White House Ousts Special Counsel Bloch: Federal Workers Are Vindicated
After months of intrigue-- including hidden thumb drives, computer files destroyed, staff retaliations and firings and misfires directed at his critics -- Scott Bloch was finally forced to resign today in a meeting with White House officials, according to several sources. He has been placed on administrative leave, effective today, until December 12, 2008, when his term ends.
Bloch had announced his own plans to leave in January in a letter he released on Monday. But this morning, federal agents from the FBI and/or Federal Protective Service were stationed at the Office of Special Counsel (OSC) while Special Counsel Scott Bloch was called to the White House meeting. Meanwhile, OSC employees were informed of an all hands meeting at four o’clock today. All requests for comments from the OSC are being referred to the White House. The President has designated William E. Reukauf, long-time OSC career civil servant currently serving as Associate Special Counsel, to be Acting Special Counsel.
According to Debra S. Katz, an attorney for former and current OSC employees and non-profit whistleblower groups, including the Project On Government Oversight, “after bringing Scott Bloch’s serious misconduct to the attention of the White House for almost four years, we are pleased that the Bush Administration has finally acted to remove this rogue Presidential appointee. Unfortunately, President Bush’s action comes far too late for OSC employees and other federal workers who have been denied a safe outlet to report fraud, waste and abuse throughout his disgraceful tenure. Bloch has allowed federal workers to be subjected to retaliation with impunity and has done great damage to the agency’s mission and the public that it was established to protect.”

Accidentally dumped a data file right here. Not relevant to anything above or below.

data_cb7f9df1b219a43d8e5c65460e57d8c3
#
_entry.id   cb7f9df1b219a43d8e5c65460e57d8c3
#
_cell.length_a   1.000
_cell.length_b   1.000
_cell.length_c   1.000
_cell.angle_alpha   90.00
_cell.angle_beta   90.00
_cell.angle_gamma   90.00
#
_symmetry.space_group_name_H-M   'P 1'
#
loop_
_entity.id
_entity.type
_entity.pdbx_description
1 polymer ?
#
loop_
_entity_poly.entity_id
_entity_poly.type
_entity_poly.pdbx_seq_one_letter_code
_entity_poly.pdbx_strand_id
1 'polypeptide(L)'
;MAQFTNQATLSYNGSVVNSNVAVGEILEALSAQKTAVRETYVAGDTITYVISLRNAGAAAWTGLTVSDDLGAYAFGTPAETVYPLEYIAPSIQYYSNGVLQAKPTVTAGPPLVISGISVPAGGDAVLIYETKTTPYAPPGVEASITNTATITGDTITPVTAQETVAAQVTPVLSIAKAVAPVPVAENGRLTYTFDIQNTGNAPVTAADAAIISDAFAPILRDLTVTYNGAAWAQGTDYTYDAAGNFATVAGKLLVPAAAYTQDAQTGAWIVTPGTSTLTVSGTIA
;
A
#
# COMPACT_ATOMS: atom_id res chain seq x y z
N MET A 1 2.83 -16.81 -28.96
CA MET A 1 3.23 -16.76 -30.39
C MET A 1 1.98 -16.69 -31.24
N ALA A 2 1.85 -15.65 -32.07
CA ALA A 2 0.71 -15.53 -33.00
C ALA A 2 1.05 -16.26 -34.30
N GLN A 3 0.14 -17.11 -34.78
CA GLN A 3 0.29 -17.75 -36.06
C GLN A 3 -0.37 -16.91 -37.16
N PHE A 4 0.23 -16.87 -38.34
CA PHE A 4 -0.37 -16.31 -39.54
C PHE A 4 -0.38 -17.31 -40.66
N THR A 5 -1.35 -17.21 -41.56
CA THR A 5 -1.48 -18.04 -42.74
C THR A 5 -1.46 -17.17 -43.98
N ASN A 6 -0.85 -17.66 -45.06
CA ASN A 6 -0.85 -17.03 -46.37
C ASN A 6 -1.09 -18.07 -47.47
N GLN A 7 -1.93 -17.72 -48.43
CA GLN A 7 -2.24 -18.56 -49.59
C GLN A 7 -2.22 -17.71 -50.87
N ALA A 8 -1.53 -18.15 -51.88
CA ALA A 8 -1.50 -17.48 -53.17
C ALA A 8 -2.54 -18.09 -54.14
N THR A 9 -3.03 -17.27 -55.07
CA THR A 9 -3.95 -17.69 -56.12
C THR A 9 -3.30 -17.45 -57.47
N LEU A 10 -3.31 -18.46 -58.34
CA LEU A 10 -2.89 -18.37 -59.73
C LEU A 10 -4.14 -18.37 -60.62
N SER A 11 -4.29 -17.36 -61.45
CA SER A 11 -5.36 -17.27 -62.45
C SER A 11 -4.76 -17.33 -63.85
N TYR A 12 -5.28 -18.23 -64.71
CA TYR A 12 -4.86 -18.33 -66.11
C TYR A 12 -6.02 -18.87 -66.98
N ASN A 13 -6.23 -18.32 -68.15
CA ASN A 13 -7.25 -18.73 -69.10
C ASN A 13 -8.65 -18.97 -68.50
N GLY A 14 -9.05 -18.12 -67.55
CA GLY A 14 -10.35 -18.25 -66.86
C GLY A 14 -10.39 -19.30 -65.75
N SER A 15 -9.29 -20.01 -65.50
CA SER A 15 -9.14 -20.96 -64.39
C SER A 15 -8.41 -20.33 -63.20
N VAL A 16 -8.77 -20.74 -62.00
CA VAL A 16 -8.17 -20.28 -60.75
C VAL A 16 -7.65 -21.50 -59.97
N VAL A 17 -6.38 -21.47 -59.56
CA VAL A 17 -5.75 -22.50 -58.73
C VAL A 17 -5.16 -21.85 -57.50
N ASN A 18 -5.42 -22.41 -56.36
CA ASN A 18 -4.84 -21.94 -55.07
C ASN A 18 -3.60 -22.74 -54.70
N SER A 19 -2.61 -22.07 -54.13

In July, 2008, POGO wrote to Joshua Bolten, White House Chief of Staff, directly calling for the firing of Bloch.
Danielle Brian, Executive Director, POGO, said today, “This is a victory for federal workers. It would have been obscene for this man to be able to walk away under his own terms. He has left the agency in shambles. It will take a lot of work to repair the damage Bloch caused. It will also be necessary to fix the systemic flaws which have long hampered its effectiveness.” POGO has been investigating Bloch’s mismanagement of OSC since 2004.
POGO will be releasing a report soon that will point to systemic flaws that will remain at the OSC even after Bloch’s departure, as well as recommending reforms.
Bloch is currently under federal investigation for possible obstruction of justice for destroying computer files sought by investigators in a prior probe into whether he retaliated illegally against whistleblowers in his office.
Founded in 1981, the Project On Government Oversight (POGO) is a nonpartisan independent watchdog that champions good government reforms. POGO’s investigations into corruption, misconduct, and conflicts of interest achieve a more effective, accountable, open, and ethical federal government.